top of page

Facing Challenges, Working in Quicksand, and Trying to Get it Right


Facing Challenges, Working in Quicksand, and Trying to Get it Right

The 2021-2022 school year began with a palpable, global, comfortable sigh amongst educators and parents alike. Schools worldwide were reopening, vaccines were now available for students, high percentages of staff were vaccinated, and everyone (students, staff, families, communities) was ready to launch into the new school year.

If September hit with a collective comfortable sigh, it can be said that January 2022 roared in like a tornado, leaving staff shortages, students once again facing remote learning, conflicts between teacher unions and school/community leadership over COVID-19 safety protocols, and parents and communities facing rising rates of COVID-19, yet, desperately wanting students to be back on campuses. The challenges facing schools, families, and the workforce are daunting, to say the least. School closures, daycare closures, workplace closures– January 2022 is a challenge! Once again, families are having to get creative about daycare, working remotely, balancing responsibilities, caregiving, and working while trying desperately to stay healthy.

As with everyone else, our lives at IMPACT Learning and Leading Group are impacted by COVID-19 and the January 2022 Omicron surge. If your January 2022 feels like a challenge as if you are working in quicksand and can't quite get it all right at the right time, we feel you!

Today we want to say to you, your team, your organization: we get it, we know how hard this is, and we know everyone is dealing with workplace and personal challenges in January 2022. No work sector, no country is immune to the challenges we collectively face battling the pandemic. We also know we cannot get through this without supporting one another. Our mantra is and always will be "Together we are better." Now, more than ever, we need to lean into this phrase. Think about small and big ways to help each other this month:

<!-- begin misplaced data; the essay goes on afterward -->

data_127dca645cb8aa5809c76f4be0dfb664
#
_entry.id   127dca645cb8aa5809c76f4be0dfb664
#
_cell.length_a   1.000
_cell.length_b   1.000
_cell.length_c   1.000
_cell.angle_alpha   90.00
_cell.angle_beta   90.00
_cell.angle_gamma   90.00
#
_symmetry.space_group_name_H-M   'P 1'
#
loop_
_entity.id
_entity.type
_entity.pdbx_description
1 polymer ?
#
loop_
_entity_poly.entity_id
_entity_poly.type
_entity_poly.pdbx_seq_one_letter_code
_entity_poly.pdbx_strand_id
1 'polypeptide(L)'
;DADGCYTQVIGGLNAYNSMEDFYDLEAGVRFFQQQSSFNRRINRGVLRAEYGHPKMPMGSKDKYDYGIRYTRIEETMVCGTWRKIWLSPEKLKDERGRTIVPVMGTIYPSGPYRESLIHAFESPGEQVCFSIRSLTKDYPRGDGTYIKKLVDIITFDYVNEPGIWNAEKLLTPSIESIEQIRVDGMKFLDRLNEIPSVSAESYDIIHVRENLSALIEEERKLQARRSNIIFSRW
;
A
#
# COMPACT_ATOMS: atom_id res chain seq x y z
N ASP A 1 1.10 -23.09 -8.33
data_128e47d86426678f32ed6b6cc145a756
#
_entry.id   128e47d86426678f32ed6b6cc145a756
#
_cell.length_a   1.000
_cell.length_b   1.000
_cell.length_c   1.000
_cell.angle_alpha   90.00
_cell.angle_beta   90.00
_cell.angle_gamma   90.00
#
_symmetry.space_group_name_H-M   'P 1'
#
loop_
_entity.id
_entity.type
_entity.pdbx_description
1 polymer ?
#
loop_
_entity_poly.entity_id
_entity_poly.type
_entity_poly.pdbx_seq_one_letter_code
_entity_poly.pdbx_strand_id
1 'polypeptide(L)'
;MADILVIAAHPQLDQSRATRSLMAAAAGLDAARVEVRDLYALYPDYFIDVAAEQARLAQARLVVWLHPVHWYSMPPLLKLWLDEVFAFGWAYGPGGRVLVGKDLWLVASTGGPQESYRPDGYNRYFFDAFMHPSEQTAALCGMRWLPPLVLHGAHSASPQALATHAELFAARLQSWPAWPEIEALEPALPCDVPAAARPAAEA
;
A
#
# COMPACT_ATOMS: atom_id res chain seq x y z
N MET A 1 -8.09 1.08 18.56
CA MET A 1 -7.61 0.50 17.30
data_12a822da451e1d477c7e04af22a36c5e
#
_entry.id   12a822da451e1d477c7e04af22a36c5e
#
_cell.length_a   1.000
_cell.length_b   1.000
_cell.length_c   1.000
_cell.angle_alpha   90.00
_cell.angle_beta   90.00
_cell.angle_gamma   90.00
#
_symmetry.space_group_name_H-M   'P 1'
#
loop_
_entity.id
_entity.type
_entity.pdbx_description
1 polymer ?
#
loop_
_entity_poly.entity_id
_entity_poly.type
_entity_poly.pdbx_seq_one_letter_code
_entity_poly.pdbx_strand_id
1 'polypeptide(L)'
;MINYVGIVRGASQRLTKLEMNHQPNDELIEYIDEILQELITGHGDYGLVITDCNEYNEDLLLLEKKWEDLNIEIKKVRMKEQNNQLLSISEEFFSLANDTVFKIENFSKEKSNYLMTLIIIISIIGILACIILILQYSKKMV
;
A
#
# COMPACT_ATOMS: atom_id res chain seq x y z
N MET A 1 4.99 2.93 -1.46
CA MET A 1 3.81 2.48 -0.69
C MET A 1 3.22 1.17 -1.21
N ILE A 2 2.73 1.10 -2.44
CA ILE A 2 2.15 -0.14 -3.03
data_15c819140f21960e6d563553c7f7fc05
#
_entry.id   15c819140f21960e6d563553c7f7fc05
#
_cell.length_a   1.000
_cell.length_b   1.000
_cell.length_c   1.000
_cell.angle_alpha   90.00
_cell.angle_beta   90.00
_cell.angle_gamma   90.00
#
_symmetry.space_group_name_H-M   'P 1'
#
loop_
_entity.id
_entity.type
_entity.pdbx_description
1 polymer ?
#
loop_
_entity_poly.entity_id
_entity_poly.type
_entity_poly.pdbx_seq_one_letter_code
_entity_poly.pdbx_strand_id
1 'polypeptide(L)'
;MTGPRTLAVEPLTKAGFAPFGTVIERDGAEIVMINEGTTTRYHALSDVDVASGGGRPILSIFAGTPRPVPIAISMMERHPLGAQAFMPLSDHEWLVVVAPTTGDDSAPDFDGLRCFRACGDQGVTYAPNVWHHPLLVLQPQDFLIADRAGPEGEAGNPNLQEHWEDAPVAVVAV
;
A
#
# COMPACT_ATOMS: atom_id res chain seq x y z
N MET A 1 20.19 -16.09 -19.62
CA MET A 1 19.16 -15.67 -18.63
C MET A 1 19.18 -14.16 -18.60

• Listen without interrupting or giving advice.

  • Set up a daily or weekly check-in, think texts, a short call, email, etc.

  • Share a meal, send a meal, offer to cook.

  • Offer to be a caregiver for a period of time.

  • Take a walk with someone who is frustrated, feeling down, or overwhelmed and notice nature's simple daily offerings.

  • Get silly. Laughing together can ease tension and bring on the smiles.

In the end, we are all in this together, and how we move through it will either help us or hurt us. Getting through it with love, kindness to one another, and a shared sense of community is infinitely better. The pandemic won't be forever, and we will remember how we felt, what happened and how we treated one another. Why not try kindness and love? Take the risk; a common regret at the end of traumatic events is that of having skipped opportunities to connect with others. Additionally, we often find that by connecting with or helping others, we help ourselves cope through challenges. So, why not take the leap, reach out and help someone today? In the end, kindness is worth it.

"I give thanks for life. I honor life." —Peter Levine, World Trade Center 9/11 survivor video

"Sometimes reaching out and taking someone's hand is the beginning of a journey. At other times, it's allowing another to take yours." —Vera Nazarian

We care about you and your teams. Please feel free to reach out and let us know how you are doing. While we cannot solve all the challenges you are facing, we can listen and be a friend.


Jenice and Steven


bottom of page